Feeds

Jacqui Smith cracks down on gangs via computers, closets

You really could be nicked for wearing a loud shirt in a built-up area

Providing a secure and efficient Helpdesk

The government will hit gangs where it hurts - on the internet and in their wardrobes.

Home Secretary Jacqui Smith today announced plans to insert provisions into the Policing and Crime Bill that would allow courts to impose a range of restrictions on individuals.

These include not allowing individuals to enter a "specified place", for example a gang's "territory", and banning them from using and threatening to use violence.

More bizarrely, perhaps, injunctions could be used to prevent individuals using the internet to encourage or facilitate violence. Lastly, courts would be able to prevent individuals wearing "particular items of clothing such as gang colours or balaclavas which prevent identification".

Jacqui said in a statement: "I am committed to doing all I can to support local communities and the police in tackling gang crime. Injunctions will ensure that we are on the front foot in tackling gangs and able to deliver swift control during periods of high tension."

Smith cited the experience of Birmingham City Council in using powers under the Local Government Act 1972, which secured 30 interim injunctions between August and December 2007 as part of a crackdown on gang activity.

This apparently saw a drop in firearms incidents and other nasties during the injunction surge. Once the injunction flurry ceased, gang related activity began to rise again. As an aside, the Home Office's statement adds: "It is not possible to say that injunctions were the sole driver for change."

We asked the Home Office why it needed to add these provisions to the bill - which has already had a second reading - if the powers are already available under the Local Government Act.

We also asked whether the injunctions would apply only to people actually convicted of offenses, or whether being seen with the wrong crowd would be enough.

Lastly, we wondered how many police would now patrol the net cracking down on gang-related social networking, and whether those same coppers would also be the style arbiters deciding what constitutes gang-related apparel.

We'll let you know when they get back to us.

In the meantime, the government hopes to get the injunctions plan operational by April 2010. ®

Choosing a cloud hosting partner with confidence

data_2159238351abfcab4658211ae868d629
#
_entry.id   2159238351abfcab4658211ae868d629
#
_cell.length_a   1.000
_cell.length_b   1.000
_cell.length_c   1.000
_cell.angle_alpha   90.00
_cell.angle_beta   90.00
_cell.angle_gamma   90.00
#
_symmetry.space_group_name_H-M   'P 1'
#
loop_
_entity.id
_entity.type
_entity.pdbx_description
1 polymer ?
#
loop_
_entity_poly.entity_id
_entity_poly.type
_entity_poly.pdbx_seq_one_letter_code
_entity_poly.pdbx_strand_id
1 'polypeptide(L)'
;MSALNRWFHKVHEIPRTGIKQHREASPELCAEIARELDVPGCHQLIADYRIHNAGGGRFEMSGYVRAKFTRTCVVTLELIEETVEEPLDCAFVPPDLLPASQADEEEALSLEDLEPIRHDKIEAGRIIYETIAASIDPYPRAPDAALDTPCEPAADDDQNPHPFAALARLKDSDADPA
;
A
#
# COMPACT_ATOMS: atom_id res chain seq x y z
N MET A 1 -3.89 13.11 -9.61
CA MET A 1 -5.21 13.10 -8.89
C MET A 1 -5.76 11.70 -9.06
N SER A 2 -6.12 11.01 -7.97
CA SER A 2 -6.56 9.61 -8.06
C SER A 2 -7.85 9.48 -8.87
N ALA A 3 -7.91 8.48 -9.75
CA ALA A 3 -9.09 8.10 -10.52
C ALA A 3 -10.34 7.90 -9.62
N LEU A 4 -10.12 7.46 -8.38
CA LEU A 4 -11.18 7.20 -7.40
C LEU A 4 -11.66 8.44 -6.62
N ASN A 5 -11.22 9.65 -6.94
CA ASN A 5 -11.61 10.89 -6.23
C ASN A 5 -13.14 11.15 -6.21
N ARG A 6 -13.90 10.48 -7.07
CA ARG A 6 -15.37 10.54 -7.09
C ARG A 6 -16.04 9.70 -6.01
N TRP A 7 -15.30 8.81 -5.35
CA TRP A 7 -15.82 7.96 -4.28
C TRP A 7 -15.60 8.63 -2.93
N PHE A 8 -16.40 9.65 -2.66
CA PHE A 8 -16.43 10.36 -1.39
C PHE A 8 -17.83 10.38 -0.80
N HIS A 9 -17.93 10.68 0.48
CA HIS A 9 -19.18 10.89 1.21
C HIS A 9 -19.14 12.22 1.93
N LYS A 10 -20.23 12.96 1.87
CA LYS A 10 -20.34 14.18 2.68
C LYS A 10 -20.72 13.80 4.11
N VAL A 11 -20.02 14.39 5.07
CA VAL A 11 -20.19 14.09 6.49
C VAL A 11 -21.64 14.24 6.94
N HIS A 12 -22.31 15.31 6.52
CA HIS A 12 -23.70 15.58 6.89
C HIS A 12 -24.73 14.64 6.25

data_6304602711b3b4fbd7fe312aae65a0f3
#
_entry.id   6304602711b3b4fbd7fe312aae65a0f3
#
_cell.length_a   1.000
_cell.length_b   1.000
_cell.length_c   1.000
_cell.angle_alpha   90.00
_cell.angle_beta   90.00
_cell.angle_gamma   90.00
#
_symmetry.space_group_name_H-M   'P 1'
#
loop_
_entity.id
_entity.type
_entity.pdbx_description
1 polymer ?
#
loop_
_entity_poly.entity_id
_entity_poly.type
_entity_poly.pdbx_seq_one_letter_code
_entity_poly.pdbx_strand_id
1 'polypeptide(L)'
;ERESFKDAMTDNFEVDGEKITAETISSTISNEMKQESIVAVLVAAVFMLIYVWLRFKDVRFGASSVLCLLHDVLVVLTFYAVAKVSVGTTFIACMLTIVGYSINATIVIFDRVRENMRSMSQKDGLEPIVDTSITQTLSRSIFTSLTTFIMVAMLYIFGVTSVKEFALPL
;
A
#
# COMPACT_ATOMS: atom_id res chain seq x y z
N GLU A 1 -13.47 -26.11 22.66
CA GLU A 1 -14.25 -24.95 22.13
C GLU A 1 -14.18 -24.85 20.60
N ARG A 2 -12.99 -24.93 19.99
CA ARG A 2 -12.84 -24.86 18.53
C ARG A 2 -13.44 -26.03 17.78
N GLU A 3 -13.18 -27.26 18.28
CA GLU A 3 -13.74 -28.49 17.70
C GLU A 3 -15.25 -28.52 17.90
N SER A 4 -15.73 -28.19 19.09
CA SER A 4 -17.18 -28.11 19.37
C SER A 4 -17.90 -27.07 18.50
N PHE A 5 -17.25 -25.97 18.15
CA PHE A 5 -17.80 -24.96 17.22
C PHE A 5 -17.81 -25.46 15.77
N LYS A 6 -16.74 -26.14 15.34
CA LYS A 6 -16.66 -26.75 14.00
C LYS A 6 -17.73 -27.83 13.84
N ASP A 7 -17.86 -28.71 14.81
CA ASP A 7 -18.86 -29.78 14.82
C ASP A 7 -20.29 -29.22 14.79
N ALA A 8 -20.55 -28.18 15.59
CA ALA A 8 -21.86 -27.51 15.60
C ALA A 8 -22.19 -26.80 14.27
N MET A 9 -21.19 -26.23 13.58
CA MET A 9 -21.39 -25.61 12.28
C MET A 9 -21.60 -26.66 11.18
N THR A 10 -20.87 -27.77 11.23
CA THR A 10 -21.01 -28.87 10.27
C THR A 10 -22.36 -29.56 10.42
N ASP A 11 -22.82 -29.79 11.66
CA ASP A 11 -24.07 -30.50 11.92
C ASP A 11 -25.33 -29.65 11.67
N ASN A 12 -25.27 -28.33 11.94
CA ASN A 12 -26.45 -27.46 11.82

More from The Register

next story
WHY did Sunday Mirror stoop to slurping selfies for smut sting?
Tabloid splashes, MP resigns - but there's a BIG copyright issue here
Spies, avert eyes! Tim Berners-Lee demands a UK digital bill of rights
Lobbies tetchy MPs 'to end indiscriminate online surveillance'
How the FLAC do I tell MP3s from lossless audio?
Can you hear the difference? Can anyone?
Inequality increasing? BOLLOCKS! You heard me: 'Screw the 1%'
There's morality and then there's economics ...
Google hits back at 'Dear Rupert' over search dominance claims
Choc Factory sniffs: 'We're not pirate-lovers - also, you publish The Sun'
EU to accuse Ireland of giving Apple an overly peachy tax deal – report
Probe expected to say single-digit rate was unlawful
While you queued for an iPhone 6, Apple's Cook sold shares worth $35m
Right before the stock took a 3.8% dive amid bent and broken mobe drama
prev story

Whitepapers

A strategic approach to identity relationship management
ForgeRock commissioned Forrester to evaluate companies’ IAM practices and requirements when it comes to customer-facing scenarios versus employee-facing ones.
Storage capacity and performance optimization at Mizuno USA
Mizuno USA turn to Tegile storage technology to solve both their SAN and backup issues.
High Performance for All
While HPC is not new, it has traditionally been seen as a specialist area – is it now geared up to meet more mainstream requirements?
Beginner's guide to SSL certificates
De-mystify the technology involved and give you the information you need to make the best decision when considering your online security options.
Security for virtualized datacentres
Legacy security solutions are inefficient due to the architectural differences between physical and virtual environments.